THE LAB REPORT
The lab report is the most important part of the laboratory experience. If the results are not what you expected, the report should clearly say so, and discuss the reasons for it.
Every lab report should clearly state the 'five Ws': who did it, when was it done, where it was done, what was done, why it was done.
It should also state how it was done, what are the results, what does the report-writer (student) think of the results, and were the objectives accomplished or were they not.
Before you begin any lab exercise read through it and be sure that you understand what you expect to accomplish.Keep the objective in mind while you are doing the lab, whether it be an experiment or an exercise.
You can not expect to do well with an experiment or an exercise if you don't understand what you are doing and what you expect to learn from it.
Richard Feynman, one of the most elegant and gifted physicists of all time, said, " . . . you should report everything that you think might make (your experiment) invalid–not only what you think is right about it . . .”
Because this lab is offered to students through the distance education process, the instructor can not be there with you to explain and demonstrate the procedures firsthand. It is up to you to read and understand the background, the objectives, and the procedures alone or with another student. Physical separation of the class makes it impossible for get-togethers, but there is the chat room on WebCT and also on MyUH portal.These are for registered students only and will require agreed upon online meeting times.
Lab activities will include:
Please ask the instructor or your classmates for help with the lab if you don't understand. Lack of understanding is not an excuse if you don't seek understanding.
You may work with another student or students on the lab exercises, but you must include the names of everyone who contributed the report AND each student must submit an independent report.
Writing the report is as much of a learning processing and as the experiment itself. Good report writing skills are important in many different situations, not only in the science lab.
These guidelines should be followed for each report, even those in which the details of the lab exercise are structured with specific instructions and data tables.The same framework works for any report,. Not all sections will pertain to all reports, and some reports may require areas that are not shown here.
Think of the report and what it must contain while working through the lab exercise.
Every report should clearly convey certain information:
If you know what you are doing and why you are doing it, you will find that the labs go very smoothly. Read through the instructions for each lab before you start and be sure you understand them and the objecteves. The importance of the objectives can not be overstated. Simply stated you can't expect to do well on the lab report if you don't know why you are doing it. Why is just as important as what. You will not 'engage' the lab if you do not think of the objectives while completing it. Keep the objectives in mind at all times.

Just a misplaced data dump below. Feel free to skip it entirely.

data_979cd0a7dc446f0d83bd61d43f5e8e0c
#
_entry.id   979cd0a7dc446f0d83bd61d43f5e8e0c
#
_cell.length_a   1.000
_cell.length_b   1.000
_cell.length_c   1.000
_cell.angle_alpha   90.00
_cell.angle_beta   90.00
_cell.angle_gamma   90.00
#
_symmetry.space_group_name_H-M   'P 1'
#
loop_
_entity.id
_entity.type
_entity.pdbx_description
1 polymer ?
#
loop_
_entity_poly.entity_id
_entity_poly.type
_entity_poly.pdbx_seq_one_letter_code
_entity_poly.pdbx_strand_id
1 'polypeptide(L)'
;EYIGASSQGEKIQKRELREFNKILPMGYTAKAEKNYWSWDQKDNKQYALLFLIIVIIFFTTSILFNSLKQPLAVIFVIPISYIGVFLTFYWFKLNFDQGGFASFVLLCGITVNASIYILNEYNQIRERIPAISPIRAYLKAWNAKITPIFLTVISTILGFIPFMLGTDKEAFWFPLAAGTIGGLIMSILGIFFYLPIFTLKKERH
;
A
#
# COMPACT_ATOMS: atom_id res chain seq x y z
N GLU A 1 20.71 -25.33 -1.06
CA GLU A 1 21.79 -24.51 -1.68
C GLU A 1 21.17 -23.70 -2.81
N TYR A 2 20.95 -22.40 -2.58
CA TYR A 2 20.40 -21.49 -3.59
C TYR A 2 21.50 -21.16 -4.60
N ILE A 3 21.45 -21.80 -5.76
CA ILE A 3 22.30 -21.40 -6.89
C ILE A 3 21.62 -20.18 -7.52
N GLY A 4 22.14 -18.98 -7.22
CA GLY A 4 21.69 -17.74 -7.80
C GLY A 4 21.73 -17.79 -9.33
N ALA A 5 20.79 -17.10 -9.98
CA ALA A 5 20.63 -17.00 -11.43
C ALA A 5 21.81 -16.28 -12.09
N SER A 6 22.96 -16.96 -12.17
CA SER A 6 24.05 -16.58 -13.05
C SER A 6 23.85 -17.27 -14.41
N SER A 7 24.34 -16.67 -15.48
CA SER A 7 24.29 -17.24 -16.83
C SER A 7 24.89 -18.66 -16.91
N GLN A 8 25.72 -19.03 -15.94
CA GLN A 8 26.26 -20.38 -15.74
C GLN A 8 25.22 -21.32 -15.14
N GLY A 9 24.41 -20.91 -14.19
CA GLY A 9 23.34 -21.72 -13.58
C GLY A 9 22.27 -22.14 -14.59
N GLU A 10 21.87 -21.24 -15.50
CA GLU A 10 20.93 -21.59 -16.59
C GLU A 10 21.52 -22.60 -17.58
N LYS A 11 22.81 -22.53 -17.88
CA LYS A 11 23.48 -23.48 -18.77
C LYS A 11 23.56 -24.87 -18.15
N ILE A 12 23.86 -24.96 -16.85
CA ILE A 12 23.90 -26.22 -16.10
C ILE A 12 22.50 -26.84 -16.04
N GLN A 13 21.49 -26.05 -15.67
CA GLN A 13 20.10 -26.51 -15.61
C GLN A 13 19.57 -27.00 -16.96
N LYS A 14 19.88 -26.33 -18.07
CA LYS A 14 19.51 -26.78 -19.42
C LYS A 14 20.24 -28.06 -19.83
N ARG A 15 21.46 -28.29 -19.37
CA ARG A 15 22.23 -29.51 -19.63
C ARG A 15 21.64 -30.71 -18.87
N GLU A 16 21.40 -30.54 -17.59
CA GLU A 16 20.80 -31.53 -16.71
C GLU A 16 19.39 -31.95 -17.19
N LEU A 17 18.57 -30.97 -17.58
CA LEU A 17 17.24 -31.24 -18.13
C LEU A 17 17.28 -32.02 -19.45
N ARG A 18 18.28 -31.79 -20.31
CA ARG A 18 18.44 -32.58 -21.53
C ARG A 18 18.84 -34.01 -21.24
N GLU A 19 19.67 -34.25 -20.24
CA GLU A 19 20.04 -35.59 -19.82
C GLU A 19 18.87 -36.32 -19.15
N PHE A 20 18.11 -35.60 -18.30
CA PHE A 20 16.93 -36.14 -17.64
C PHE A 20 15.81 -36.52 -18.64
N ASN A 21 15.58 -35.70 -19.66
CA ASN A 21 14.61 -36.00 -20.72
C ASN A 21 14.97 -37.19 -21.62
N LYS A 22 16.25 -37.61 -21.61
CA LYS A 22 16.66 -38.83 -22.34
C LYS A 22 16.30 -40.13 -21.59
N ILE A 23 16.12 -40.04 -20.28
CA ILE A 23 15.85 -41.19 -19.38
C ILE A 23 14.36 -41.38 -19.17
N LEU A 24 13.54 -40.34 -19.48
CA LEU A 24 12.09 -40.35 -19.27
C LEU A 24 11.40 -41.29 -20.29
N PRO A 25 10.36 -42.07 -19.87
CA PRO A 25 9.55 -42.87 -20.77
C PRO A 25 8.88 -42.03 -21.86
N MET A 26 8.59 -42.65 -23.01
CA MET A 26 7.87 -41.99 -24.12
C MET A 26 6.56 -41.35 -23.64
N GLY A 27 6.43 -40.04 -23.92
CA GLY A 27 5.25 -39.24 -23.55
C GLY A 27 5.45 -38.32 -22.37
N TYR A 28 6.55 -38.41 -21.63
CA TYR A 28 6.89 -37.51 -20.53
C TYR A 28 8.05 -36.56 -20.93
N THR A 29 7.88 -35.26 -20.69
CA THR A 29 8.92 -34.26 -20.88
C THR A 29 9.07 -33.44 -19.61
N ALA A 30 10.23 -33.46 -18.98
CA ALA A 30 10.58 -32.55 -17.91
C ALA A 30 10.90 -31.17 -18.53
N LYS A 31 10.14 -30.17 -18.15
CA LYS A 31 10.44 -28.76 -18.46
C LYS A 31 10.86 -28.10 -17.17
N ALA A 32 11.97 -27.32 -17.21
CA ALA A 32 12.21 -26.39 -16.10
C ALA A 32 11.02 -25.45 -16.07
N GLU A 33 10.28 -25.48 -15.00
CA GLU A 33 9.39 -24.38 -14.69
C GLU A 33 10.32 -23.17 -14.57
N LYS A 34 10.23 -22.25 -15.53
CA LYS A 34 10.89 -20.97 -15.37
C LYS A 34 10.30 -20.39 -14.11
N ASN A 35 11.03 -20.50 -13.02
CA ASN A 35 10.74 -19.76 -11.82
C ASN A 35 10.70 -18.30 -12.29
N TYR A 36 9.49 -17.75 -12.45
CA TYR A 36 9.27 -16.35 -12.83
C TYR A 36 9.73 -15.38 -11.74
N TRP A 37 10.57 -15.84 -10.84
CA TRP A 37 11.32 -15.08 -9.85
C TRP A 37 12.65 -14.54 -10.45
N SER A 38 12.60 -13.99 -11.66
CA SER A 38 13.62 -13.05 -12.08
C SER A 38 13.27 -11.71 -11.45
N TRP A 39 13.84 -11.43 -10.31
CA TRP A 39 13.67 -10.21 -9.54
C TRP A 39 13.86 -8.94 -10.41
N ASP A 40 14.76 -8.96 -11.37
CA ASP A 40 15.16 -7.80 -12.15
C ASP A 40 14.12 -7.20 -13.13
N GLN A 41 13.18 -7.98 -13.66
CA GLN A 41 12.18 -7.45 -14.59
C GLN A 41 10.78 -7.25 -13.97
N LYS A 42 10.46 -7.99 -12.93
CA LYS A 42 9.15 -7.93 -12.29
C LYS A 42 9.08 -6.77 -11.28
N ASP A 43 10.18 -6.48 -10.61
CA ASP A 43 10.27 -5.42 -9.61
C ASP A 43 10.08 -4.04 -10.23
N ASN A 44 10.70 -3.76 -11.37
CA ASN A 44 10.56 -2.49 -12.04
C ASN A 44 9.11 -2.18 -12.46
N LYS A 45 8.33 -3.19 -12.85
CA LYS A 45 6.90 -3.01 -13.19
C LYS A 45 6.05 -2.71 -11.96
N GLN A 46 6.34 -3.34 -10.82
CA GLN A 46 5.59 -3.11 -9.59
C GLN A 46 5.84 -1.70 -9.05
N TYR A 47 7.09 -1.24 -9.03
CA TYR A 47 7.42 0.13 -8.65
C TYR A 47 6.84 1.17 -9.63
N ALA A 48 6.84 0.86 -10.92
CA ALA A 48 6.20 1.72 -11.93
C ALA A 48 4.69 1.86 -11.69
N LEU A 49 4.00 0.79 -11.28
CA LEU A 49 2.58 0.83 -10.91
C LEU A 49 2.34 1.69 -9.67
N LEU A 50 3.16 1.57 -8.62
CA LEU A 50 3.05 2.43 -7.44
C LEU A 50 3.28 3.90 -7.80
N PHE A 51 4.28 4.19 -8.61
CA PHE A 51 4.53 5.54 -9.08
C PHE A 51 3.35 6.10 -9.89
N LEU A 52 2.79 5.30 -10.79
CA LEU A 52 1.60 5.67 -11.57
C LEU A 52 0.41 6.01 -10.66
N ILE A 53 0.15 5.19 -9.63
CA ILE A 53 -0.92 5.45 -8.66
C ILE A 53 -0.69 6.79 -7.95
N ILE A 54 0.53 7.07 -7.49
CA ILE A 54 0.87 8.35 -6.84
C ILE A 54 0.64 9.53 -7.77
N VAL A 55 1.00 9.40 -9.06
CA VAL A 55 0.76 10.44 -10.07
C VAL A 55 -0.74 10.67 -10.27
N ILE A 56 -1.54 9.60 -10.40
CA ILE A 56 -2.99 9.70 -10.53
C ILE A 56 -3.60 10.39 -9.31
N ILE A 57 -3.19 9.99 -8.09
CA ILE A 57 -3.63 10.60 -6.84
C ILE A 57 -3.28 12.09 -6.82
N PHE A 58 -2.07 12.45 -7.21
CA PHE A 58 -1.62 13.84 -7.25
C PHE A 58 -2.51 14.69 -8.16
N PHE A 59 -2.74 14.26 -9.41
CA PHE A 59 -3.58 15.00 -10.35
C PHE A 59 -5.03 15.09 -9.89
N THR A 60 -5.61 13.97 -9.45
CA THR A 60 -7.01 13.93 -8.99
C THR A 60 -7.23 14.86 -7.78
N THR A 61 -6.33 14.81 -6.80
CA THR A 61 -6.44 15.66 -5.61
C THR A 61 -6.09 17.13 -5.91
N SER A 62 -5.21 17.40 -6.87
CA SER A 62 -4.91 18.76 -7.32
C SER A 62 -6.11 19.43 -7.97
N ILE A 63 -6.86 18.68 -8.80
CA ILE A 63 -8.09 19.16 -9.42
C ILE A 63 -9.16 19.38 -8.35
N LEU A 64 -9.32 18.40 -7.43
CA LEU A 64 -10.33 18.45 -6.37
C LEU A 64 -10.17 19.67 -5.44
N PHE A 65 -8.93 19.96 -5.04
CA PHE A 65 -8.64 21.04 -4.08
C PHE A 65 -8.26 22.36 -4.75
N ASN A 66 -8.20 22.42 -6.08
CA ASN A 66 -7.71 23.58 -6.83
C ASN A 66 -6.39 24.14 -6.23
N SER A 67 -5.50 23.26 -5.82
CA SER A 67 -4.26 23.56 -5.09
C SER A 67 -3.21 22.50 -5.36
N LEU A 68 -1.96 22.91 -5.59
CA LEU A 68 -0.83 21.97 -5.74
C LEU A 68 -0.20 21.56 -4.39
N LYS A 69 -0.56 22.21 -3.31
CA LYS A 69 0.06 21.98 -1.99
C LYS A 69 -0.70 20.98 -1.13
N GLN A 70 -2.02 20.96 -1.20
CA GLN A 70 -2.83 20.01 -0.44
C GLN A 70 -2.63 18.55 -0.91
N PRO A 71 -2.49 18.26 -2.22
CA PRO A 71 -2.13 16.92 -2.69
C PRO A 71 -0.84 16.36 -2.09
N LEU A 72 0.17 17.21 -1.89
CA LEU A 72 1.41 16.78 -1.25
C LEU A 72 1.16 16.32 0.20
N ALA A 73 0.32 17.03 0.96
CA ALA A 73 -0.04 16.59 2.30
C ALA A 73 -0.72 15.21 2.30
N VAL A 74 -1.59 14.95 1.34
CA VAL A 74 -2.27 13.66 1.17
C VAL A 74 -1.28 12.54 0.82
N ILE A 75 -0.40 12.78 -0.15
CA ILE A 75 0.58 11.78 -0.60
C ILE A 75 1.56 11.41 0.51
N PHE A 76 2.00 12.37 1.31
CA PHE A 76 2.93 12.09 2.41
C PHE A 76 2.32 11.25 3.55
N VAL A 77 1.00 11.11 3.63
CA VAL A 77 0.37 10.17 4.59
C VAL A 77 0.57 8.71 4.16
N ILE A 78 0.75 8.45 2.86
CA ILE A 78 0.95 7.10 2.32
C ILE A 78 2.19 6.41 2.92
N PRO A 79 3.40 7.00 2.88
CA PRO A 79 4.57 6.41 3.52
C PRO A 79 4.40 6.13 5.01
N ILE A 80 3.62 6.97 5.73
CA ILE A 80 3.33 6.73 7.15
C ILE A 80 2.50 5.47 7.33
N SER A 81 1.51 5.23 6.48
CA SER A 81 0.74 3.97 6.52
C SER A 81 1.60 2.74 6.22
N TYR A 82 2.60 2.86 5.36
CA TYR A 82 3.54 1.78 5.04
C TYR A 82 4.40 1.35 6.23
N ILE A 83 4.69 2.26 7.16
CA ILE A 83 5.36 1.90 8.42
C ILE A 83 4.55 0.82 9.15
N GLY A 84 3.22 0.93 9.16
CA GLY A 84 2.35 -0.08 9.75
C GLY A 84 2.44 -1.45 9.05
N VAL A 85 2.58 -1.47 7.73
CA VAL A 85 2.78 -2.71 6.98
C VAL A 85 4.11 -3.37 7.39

You wouldn't wash your car without thinking about removing the dirt. You wouldn't cook dinner without thinking about what you were cooking. Along the same lines why would you complete an experiment or exercise without thinking about it.
If you have questions, consult with the instructor or other students asap. Don't wait until the day the lab is due. You should allow more than one day to complete the lab and write the report. You can expect to spend as much as six hours, or even more in some cases, on each lab.This is what you would spend in the classroom laboratory every two weeks and no less is expected here.
The lab report is a way of recording the results of an experiment or observation. It should clearly describe what you did so that someone else can do the same. It tells others about your experiment.
You must try to show what the experiment was designed to investigate, how it was conducted, the data that was collected, an analysis of the data, and any conclusions that were reached.
You may safely assume that your reader is familiar with the general principles, but may not be familiar with the particular experiment you are conducting.
The report should answer the following questions, regardless of the format you choose to use:
You may wish to include other items of interest as well. Be creative, but not overly wordy. Don't try to be clever or poetic. Don't describe every movement (i.e. "I opened the door, turned on the light and walked to the table.")
The report should be typed. It should have the graphs and data tables included in the body of the report if possible. Othwise reference must be made to them if attached or sent separately.
It should include descriptions of anything that you used (outsideof the obvious such as paper and pencil). If it is a quantitative report, it should include a data table and if appropriate, a table of calculated results. You may want to send a graph as an attachment to the report. If you do, please save them in the form of a .gif, .pic, or .tif file. If you don't know how to do this let me know and I will try to help you.
Most word processing programs allow you to embed tables and graphics in the body of the document. MSWord and Appleworks will allow the inclusion of spreadsheet cells that will update when changes are made on the spreadsheet. The report can then be saved as a Microsoft Word document, an Appleworks document, as a RTF or HTML file.